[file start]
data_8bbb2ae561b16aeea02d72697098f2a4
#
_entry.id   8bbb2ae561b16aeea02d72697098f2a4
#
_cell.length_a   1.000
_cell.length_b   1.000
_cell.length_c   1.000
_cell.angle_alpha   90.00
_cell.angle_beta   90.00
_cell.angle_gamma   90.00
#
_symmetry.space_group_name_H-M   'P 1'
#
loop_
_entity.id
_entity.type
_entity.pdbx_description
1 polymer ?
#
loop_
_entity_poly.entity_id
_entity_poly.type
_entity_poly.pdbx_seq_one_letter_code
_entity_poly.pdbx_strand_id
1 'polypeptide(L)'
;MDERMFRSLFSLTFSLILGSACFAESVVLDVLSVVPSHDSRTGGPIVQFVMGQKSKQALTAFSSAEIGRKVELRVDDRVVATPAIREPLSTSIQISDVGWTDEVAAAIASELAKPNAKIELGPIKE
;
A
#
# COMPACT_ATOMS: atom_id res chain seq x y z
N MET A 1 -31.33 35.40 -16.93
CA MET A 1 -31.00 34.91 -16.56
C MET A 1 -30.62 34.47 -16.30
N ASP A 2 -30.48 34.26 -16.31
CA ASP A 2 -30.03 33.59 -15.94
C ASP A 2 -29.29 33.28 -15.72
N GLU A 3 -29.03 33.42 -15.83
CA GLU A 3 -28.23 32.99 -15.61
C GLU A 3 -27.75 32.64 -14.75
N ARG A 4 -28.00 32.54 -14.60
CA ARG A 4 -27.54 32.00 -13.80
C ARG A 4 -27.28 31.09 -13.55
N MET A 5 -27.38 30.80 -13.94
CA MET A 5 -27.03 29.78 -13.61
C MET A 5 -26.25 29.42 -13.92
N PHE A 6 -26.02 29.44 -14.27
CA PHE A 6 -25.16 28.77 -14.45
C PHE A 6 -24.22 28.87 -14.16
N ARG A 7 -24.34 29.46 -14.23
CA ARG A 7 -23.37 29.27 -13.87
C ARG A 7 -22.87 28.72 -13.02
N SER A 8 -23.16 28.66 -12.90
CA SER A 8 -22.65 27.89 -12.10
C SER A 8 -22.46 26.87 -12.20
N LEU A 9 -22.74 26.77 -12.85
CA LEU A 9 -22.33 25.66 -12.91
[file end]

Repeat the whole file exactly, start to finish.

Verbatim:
data_8bbb2ae561b16aeea02d72697098f2a4
#
_entry.id   8bbb2ae561b16aeea02d72697098f2a4
#
_cell.length_a   1.000
_cell.length_b   1.000
_cell.length_c   1.000
_cell.angle_alpha   90.00
_cell.angle_beta   90.00
_cell.angle_gamma   90.00
#
_symmetry.space_group_name_H-M   'P 1'
#
loop_
_entity.id
_entity.type
_entity.pdbx_description
1 polymer ?
#
loop_
_entity_poly.entity_id
_entity_poly.type
_entity_poly.pdbx_seq_one_letter_code
_entity_poly.pdbx_strand_id
1 'polypeptide(L)'
;MDERMFRSLFSLTFSLILGSACFAESVVLDVLSVVPSHDSRTGGPIVQFVMGQKSKQALTAFSSAEIGRKVELRVDDRVVATPAIREPLSTSIQISDVGWTDEVAAAIASELAKPNAKIELGPIKE
;
A
#
# COMPACT_ATOMS: atom_id res chain seq x y z
N MET A 1 -31.33 35.40 -16.93
CA MET A 1 -31.00 34.91 -16.56
C MET A 1 -30.62 34.47 -16.30
N ASP A 2 -30.48 34.26 -16.31
CA ASP A 2 -30.03 33.59 -15.94
C ASP A 2 -29.29 33.28 -15.72
N GLU A 3 -29.03 33.42 -15.83
CA GLU A 3 -28.23 32.99 -15.61
C GLU A 3 -27.75 32.64 -14.75
N ARG A 4 -28.00 32.54 -14.60
CA ARG A 4 -27.54 32.00 -13.80
C ARG A 4 -27.28 31.09 -13.55
N MET A 5 -27.38 30.80 -13.94
CA MET A 5 -27.03 29.78 -13.61
C MET A 5 -26.25 29.42 -13.92
N PHE A 6 -26.02 29.44 -14.27
CA PHE A 6 -25.16 28.77 -14.45
C PHE A 6 -24.22 28.87 -14.16
N ARG A 7 -24.34 29.46 -14.23
CA ARG A 7 -23.37 29.27 -13.87
C ARG A 7 -22.87 28.72 -13.02
N SER A 8 -23.16 28.66 -12.90
CA SER A 8 -22.65 27.89 -12.10
C SER A 8 -22.46 26.87 -12.20
N LEU A 9 -22.74 26.77 -12.85
CA LEU A 9 -22.33 25.66 -12.91